Joshimath is sinking gradually with huge cracks developing in houses, roads and fields there. Many houses have suffered subsidence, locals have said.

'Every minute is important'

Chief Minister Pushkar Singh Dhami has ordered immediate evacuation of 600 families living in houses at risk. "Every minute is important," the Uttarakhand Chief Secretary said on Monday as more houses, buildings and roads developed cracks in the sinking town of Joshimath. Red crosses to denote danger have come up on hundreds of unsafe structures, but many residents stayed on despite the imminent danger.

The number of subsidence-affected homes rose to 678 while 27 more families were evacuated to safety, Monday's bulletin from the Disaster Management Authority in Chamoli said, adding so far 82 families have been shifted to safe locations in the town.

Chief Secretary S S Sandhu held a meeting with officials at the state secretariat to review the situation in Joshimath and asked them to speed up the evacuation exercise to ensure the safety of residents as "every minute is important".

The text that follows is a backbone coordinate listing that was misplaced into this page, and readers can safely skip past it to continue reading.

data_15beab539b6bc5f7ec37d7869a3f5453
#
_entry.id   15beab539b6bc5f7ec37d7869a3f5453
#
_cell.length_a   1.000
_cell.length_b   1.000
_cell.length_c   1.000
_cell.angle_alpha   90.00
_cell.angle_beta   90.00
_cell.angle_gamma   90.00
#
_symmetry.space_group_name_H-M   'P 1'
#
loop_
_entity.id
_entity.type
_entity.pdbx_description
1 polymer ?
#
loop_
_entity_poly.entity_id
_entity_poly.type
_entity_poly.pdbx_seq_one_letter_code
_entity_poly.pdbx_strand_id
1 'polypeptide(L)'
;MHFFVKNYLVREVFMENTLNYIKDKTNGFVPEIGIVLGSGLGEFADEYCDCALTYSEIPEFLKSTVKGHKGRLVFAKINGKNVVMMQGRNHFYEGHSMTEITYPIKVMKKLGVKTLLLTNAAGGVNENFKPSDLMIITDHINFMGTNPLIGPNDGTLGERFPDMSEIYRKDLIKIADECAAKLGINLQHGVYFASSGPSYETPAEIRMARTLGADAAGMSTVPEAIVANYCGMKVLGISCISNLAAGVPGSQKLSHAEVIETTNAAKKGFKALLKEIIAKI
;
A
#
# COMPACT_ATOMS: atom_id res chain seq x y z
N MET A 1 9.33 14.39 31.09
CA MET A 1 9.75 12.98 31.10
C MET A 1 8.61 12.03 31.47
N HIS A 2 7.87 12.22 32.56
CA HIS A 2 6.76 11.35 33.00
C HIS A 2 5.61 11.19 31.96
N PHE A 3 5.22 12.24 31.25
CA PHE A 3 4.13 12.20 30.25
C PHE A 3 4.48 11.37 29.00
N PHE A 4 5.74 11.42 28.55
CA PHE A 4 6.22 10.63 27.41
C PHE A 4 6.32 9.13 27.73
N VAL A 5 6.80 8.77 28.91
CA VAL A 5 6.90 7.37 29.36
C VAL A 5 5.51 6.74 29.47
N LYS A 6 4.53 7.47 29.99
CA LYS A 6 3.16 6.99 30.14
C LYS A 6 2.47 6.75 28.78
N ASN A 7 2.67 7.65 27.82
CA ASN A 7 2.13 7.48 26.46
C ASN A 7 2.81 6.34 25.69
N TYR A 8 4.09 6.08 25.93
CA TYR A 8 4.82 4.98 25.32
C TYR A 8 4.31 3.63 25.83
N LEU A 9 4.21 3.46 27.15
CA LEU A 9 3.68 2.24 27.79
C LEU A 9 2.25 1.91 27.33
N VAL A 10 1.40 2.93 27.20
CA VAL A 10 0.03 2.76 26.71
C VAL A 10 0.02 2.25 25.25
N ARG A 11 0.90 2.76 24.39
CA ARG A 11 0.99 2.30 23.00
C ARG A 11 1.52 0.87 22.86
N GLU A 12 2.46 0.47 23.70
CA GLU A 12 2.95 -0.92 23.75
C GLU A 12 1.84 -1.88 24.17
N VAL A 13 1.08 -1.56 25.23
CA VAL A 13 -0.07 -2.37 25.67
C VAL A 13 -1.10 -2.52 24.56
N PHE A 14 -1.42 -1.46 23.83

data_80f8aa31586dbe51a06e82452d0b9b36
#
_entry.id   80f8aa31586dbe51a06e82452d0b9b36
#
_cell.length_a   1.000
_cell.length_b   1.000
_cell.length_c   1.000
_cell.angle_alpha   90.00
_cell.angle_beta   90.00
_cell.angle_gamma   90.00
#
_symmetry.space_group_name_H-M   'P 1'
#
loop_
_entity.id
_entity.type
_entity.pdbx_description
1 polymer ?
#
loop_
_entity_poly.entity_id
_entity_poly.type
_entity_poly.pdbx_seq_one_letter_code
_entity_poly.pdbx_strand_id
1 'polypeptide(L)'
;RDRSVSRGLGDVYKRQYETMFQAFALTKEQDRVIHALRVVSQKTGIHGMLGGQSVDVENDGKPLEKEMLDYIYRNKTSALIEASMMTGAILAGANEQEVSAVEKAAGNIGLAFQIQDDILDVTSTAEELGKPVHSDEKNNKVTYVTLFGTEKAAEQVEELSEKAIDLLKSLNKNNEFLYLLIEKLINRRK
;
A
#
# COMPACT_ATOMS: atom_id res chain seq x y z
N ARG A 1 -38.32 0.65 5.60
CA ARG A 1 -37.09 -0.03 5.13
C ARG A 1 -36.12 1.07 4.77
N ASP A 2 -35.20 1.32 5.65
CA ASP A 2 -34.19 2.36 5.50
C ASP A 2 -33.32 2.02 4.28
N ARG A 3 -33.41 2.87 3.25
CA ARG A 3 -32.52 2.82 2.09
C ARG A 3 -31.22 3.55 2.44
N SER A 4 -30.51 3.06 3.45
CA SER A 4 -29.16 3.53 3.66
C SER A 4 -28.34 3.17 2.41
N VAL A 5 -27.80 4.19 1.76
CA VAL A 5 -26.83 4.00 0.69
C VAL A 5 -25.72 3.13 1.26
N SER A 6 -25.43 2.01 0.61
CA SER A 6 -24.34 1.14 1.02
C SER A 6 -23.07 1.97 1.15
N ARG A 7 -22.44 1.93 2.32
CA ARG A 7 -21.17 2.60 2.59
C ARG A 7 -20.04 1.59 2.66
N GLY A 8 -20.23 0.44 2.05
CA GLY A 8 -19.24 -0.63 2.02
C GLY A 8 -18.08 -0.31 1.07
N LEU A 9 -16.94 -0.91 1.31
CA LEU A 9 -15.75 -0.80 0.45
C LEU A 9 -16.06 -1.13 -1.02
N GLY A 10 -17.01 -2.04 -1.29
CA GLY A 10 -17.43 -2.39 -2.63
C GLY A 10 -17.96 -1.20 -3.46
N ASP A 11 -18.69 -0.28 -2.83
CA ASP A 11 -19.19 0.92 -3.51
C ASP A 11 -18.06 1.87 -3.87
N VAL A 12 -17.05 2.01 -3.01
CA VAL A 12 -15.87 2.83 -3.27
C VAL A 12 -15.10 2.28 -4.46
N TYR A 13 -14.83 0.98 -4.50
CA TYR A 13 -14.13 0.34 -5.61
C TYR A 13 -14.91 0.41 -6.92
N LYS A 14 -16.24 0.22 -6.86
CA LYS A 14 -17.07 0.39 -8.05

200 homes marked with red crosses

The district administration had put red cross marks on more than 200 houses in the sinking town that are unsafe for living. It asked their occupants to either shift to the temporary relief centres or rented accommodation for which each family will get assistance of Rs 4,000 per month for the next six months from the state government.

Personnel of the State Disaster Response Force have been deployed for the relief and rescue efforts. A team of the the National Disaster Response Force (NDRF) is also "on standby" to assist the local administration, a senior official said.